Global India, Insular Media

Anand Vardhan

By Anand Vardhan

Posted on: Apr 17, 2017

This piece was first published on Newslaundry.

The jury is still out on what television journalist Arnab Goswami actually means when he claims that his upcoming venture Republic TV will be “India’s dot on world map of global media”. Is that a promise of building a global media brand in India or making the scale of news coverage global in its reporting and international in its editorial reach?

What, however, isn’t disputed is the fact that India’s news consumer remains insulated - uninterested or forced to be so - in the world beyond the borders. That’s what India’s media scene seems to suggest.

One may assume that the toughest test this insularity can be put to is the English media space. That’s because this space is expected to cater to people with more global exposure, and by extension, with the need to catch up with international news content. The result is no different though. Even Indian English media’s interest in the world outside is limited to occasional encounters with some landmark events or necessitated by some Indian dimension to international news events.

This is ironic when you consider that for a decade now, the buzz, or even India’s self-perception, has been about the country being one of the rising global powers. Indian media doesn’t reflect that global aspiration in its news lists since it can hardly claim to be your window to the world beyond India.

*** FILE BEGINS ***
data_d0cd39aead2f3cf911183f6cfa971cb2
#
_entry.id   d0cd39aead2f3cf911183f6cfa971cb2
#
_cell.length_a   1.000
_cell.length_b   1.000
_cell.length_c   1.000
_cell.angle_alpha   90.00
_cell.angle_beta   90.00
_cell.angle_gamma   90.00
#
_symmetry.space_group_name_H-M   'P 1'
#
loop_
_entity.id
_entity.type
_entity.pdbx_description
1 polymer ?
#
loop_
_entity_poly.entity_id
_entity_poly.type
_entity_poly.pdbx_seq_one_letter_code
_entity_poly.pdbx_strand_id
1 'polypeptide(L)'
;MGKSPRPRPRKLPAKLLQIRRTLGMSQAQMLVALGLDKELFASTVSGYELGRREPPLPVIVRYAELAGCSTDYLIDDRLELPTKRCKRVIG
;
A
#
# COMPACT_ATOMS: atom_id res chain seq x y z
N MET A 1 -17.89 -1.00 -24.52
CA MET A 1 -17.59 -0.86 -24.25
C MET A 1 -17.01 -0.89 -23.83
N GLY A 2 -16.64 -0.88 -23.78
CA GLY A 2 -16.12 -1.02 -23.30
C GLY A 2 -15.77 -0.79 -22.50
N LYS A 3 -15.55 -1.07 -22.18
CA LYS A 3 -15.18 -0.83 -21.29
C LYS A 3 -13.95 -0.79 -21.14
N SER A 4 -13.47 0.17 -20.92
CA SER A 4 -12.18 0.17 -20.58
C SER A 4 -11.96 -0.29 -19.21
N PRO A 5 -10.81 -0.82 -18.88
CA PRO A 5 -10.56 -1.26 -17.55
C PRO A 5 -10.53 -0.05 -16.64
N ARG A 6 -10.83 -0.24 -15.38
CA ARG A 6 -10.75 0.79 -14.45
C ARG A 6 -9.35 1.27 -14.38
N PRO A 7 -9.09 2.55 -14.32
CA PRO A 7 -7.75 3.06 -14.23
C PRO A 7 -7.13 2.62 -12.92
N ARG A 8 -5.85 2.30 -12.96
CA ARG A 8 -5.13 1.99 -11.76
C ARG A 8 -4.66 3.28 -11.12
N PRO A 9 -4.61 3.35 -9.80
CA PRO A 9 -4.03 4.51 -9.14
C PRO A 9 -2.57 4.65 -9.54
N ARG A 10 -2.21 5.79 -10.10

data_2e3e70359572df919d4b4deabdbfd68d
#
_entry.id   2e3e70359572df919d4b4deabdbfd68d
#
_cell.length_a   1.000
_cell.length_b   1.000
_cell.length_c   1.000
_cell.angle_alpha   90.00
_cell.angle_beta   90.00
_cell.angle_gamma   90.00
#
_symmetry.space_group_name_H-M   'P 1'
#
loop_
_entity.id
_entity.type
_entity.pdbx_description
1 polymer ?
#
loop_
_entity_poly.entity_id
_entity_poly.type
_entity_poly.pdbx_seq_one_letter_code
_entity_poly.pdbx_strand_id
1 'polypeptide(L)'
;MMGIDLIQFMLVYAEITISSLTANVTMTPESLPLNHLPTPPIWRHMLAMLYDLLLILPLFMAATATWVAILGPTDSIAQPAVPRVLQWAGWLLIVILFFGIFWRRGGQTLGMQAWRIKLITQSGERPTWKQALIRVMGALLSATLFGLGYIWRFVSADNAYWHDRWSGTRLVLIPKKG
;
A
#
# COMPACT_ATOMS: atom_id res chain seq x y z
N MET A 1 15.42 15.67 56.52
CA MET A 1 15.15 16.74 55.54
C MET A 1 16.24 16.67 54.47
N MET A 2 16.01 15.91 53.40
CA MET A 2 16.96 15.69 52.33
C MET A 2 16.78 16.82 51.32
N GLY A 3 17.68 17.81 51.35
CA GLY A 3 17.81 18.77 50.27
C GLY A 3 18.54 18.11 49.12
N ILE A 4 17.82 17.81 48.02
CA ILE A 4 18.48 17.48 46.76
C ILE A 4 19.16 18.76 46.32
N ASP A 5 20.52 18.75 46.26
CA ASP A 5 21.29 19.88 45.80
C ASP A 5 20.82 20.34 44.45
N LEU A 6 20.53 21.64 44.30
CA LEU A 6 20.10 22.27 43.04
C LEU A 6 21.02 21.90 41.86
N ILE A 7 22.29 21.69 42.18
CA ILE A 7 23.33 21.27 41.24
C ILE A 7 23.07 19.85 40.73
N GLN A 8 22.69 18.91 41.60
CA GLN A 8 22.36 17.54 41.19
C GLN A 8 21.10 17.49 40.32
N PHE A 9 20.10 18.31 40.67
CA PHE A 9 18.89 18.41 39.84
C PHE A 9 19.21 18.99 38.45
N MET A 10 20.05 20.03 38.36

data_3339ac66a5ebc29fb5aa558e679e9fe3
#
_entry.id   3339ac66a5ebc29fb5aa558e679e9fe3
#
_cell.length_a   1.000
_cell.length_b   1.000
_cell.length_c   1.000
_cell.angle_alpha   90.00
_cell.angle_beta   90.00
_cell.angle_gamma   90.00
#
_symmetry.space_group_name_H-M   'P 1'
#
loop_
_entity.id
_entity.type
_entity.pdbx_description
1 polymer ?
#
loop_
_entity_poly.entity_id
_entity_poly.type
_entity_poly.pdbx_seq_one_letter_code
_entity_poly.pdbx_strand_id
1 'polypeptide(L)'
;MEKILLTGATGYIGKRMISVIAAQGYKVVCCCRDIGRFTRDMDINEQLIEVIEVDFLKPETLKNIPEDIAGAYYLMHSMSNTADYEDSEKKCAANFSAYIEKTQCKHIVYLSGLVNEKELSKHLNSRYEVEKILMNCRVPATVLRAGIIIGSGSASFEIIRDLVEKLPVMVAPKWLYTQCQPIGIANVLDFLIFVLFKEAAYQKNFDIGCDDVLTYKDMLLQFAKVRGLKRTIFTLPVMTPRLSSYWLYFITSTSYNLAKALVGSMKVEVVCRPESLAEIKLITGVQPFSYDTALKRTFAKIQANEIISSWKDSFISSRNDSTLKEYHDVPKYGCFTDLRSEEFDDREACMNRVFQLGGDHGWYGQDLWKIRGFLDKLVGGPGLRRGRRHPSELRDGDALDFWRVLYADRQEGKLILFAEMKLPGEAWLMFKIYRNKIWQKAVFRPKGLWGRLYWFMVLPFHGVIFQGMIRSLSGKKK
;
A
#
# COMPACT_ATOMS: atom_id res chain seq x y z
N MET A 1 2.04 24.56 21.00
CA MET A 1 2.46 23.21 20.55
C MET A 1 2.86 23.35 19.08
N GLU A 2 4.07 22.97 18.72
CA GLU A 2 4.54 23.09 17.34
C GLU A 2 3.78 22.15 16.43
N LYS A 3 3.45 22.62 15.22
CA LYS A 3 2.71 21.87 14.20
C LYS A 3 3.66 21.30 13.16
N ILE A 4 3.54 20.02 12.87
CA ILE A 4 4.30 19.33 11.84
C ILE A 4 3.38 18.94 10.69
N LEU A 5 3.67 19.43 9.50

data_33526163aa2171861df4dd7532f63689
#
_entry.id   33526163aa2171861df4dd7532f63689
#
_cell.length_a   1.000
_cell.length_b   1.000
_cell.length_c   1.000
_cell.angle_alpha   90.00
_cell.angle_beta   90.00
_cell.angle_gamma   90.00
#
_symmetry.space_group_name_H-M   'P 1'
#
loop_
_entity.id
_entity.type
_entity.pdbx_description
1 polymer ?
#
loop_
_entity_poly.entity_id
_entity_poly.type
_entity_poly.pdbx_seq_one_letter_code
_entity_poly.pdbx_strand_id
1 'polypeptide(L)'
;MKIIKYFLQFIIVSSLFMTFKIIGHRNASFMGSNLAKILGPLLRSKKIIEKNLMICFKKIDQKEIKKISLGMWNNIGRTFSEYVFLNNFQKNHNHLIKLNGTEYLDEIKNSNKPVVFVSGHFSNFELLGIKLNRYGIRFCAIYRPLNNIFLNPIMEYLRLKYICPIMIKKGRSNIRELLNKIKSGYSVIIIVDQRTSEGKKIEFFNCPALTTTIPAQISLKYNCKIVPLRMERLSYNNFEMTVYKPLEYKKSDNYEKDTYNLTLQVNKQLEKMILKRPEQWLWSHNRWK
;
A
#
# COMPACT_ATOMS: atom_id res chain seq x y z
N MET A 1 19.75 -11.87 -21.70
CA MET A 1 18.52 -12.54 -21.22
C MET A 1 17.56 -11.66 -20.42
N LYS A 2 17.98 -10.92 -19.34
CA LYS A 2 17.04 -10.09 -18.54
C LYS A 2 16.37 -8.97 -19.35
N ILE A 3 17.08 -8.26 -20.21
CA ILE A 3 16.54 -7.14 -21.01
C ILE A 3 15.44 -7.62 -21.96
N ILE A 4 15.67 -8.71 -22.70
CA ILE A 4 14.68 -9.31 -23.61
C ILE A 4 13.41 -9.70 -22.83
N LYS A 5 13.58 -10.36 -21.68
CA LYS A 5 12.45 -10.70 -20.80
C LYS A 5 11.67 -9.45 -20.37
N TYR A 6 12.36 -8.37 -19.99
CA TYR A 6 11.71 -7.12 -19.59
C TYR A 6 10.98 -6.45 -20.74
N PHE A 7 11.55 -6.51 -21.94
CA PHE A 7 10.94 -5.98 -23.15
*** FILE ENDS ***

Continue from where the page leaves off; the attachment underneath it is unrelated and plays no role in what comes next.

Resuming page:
This hasn’t gone unnoticed by even casual observers of the media space. In the introduction to his book Does the Elephant Dance?, one of the most significant works on India’s foreign policy published in recent years, Canadian diplomat and scholar David Malone writes: “Indian media suffers from limitations: it engages only fitfully with the rest of the world and tends towards analysis on issues international strictly in terms of India’s perspectives and interests.”

Malone, obviously, isn’t wrong in his diagnosis of Indian media’s news-myopia when it comes to covering the world. Even a cursory look at the coverage of international stories, or rather the lack of it, for a week, would show the validity of such diagnosis.

No space for Israel or Congo